Category Archives: England

Doctor, Doctor!!

Like the picture says, I love the UK’s National Health Service. In my opinion it is far superior compared to the healthcare system in America. It’s not perfect, but very few things in this world are. “The NHS was created from ideal that good healthcare should be available to all, regardless of wealth. It has at its heart three core principles:
• That it meet the needs of everyone
• That it be free at the point of delivery
• That it be based on clinical need, not ability to pay.”

Those principles just seem so obvious to me.

Access to healthcare, at least in my experience, has been very easy. My doctor’s office is a five minute walk from my house, there is a walk-in clinic 10 minutes away by tube from my office and a hospital that is a 20 minute bus ride from my house. I can visit any of them without paying a dime. Nothing, zilch, nada! In fact, I can even get reimbursed for some of my transportation costs if I wanted. The only things that I have to pay for are my prescriptions. No matter what drug I might be picking up it will only cost me £7.60. Nothing more.

Both Charles and I have had a fair amount of dealings with the NHS over the four + years that we having been living in London. In most cases, we have had very positive experiences. We can normally get in to see our doctor the same or next day. Emergency room waits have usually been minimal and almost every member of NHS staff that we have dealt with has been kind and helpful.

Like I said above, it’s not perfect. A lot of the facilities are dated and badly in need of refurbishing. If you want to see a specialist you have to get a referral from your GP and the specialist appointments usually have a bit of a waiting list. But again, all this treatment is free at the point of delivery. We have private health insurance through my work, but we have found that it’s just easier to use the NHS (even though we hardly go private I greatly appreciate my employer providing it for us).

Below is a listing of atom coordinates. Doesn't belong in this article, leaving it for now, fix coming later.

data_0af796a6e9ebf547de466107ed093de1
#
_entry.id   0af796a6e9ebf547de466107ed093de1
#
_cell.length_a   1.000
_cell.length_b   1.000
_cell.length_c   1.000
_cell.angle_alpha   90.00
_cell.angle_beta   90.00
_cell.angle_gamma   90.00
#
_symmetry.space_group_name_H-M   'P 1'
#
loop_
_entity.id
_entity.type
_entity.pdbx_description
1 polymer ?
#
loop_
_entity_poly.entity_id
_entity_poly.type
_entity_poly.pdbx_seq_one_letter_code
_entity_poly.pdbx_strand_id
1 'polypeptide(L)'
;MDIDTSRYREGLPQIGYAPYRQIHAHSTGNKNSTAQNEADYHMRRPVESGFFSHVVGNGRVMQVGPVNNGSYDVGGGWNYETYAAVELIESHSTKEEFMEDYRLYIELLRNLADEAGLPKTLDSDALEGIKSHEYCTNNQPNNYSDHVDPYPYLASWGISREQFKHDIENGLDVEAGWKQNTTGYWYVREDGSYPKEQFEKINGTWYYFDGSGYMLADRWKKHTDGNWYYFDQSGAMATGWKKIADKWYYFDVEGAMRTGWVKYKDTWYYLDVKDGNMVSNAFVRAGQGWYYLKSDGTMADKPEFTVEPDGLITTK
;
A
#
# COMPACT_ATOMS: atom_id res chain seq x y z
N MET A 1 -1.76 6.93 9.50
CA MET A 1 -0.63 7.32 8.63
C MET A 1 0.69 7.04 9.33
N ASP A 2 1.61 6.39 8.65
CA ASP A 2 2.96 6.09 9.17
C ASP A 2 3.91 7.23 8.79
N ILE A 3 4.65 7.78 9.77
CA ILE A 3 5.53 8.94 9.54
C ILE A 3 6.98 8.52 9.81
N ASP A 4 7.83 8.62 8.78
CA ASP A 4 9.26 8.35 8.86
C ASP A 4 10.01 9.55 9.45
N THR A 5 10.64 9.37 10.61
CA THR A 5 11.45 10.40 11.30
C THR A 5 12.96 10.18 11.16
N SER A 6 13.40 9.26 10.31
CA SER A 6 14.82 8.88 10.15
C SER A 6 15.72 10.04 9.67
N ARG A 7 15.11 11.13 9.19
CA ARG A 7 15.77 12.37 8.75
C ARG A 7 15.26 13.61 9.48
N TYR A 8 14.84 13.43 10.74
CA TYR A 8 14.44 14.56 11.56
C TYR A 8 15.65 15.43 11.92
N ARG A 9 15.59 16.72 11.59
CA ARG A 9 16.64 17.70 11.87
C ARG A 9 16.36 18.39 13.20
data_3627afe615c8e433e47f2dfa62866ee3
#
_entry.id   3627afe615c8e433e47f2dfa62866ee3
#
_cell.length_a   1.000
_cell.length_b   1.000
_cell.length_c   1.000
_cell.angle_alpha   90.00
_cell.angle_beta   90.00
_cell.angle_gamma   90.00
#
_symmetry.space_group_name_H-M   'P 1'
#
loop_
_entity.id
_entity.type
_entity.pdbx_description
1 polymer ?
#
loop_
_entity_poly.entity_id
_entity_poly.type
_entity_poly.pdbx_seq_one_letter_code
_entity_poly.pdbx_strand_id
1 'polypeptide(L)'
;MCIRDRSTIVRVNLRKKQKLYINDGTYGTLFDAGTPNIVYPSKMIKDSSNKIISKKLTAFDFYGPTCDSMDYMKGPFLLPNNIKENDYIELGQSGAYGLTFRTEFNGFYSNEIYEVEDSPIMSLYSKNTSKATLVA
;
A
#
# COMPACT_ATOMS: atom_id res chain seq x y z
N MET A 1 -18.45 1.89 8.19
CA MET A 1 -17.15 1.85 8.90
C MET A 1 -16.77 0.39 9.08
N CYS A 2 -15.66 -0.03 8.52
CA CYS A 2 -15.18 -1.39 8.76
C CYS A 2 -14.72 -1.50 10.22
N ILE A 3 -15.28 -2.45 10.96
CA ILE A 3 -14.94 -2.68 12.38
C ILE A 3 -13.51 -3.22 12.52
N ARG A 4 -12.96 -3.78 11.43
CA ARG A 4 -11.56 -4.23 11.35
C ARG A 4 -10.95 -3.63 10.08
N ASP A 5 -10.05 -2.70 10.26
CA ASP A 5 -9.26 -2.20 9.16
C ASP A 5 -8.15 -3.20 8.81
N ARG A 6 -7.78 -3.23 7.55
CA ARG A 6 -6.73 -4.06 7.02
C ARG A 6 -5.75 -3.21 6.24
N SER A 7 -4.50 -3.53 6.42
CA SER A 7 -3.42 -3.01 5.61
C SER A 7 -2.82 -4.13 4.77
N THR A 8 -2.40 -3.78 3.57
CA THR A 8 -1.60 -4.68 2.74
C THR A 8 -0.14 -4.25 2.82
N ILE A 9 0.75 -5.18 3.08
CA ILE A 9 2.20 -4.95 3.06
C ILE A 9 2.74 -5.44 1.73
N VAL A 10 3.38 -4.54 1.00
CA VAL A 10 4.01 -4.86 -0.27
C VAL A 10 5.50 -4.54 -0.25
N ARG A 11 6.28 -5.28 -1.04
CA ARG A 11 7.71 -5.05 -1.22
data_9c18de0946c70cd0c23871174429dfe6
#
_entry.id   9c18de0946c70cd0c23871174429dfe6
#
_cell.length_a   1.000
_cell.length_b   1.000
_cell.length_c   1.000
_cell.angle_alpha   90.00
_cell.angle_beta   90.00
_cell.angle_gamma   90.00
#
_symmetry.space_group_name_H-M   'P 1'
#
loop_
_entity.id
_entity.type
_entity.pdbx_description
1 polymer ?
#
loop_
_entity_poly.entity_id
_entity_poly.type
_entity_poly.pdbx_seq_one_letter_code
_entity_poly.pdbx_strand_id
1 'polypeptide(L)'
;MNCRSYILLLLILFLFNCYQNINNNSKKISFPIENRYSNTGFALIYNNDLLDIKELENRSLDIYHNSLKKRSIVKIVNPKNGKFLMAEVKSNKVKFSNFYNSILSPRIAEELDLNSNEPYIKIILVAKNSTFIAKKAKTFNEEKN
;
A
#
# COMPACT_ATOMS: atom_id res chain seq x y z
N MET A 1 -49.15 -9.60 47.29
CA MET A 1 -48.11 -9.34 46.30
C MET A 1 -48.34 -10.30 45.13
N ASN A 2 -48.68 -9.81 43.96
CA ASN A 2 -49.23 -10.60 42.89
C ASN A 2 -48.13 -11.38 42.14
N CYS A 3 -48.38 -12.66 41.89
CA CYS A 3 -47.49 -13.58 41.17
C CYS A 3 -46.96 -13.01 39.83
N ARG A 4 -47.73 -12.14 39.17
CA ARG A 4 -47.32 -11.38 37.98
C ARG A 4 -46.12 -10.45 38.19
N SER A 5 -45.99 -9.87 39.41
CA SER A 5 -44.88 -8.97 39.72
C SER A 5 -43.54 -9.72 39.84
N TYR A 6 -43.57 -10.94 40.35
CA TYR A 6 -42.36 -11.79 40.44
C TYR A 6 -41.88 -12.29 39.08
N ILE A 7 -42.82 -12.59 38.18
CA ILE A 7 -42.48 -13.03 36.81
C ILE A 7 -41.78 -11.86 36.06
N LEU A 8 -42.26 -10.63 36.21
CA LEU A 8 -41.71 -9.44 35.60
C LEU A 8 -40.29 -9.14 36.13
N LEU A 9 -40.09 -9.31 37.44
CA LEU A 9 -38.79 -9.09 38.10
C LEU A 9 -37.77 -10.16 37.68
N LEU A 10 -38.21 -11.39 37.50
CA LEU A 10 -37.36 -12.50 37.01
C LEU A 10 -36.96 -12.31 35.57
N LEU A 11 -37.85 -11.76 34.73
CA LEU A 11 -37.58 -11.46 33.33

I could go on and on extolling the many virtues of a National Health Service, but I would probably bore you and I certainly don’t want to do that. I think you probably get it by now that I think it’s pretty great. To be honest, this blog post is kind of a set-up for one that I will be posting in the next few days. Charles and I will be receiving almost daily benefits from the NHS in the next few weeks and I thought it might be interesting to some people so… stay tuned!

*Disclaimer: I am only expressing my opinions and experiences. I realize that not everyone shares those opinions nor have they had great experiences with the NHS. My aim is merely to share my experiences with the hope that they are interesting and helpful to others.

photo via here

Huddle Collaboration

Royal Ascot

Ever since we moved to London I have been wanting to go to Royal Ascot. This year I finally had the opportunity to attend. I went with three good friends and we had such a great time! We started the day with brunch at Canteen at the Royal Festival Hall and then hopped on a train at Waterloo Station to make the 50 minute journey to Ascot. The train was packed with race-goers all very excited to get to the track.

When we arrived at Ascot station we followed the crowds making their way to the track. After a bit of a ticket dilemma (read: I somehow lost my tickets en route) we entered the gates to Royal Ascot. The scene was so overwhelming I didn’t know where to look first. The track facilities themselves are quite nice, but what had my attention jumping all over the place were the all the amazing hats and outfits of the race-goers. People put a lot of attention and detail into the outfits they wear to Ascot. Our little foursome was pretty conservative when it came to our outfits (as seen below), but I’d say we were the exception, not the rule.

Before the races started we got a little glimpse of the Queen and her Guards.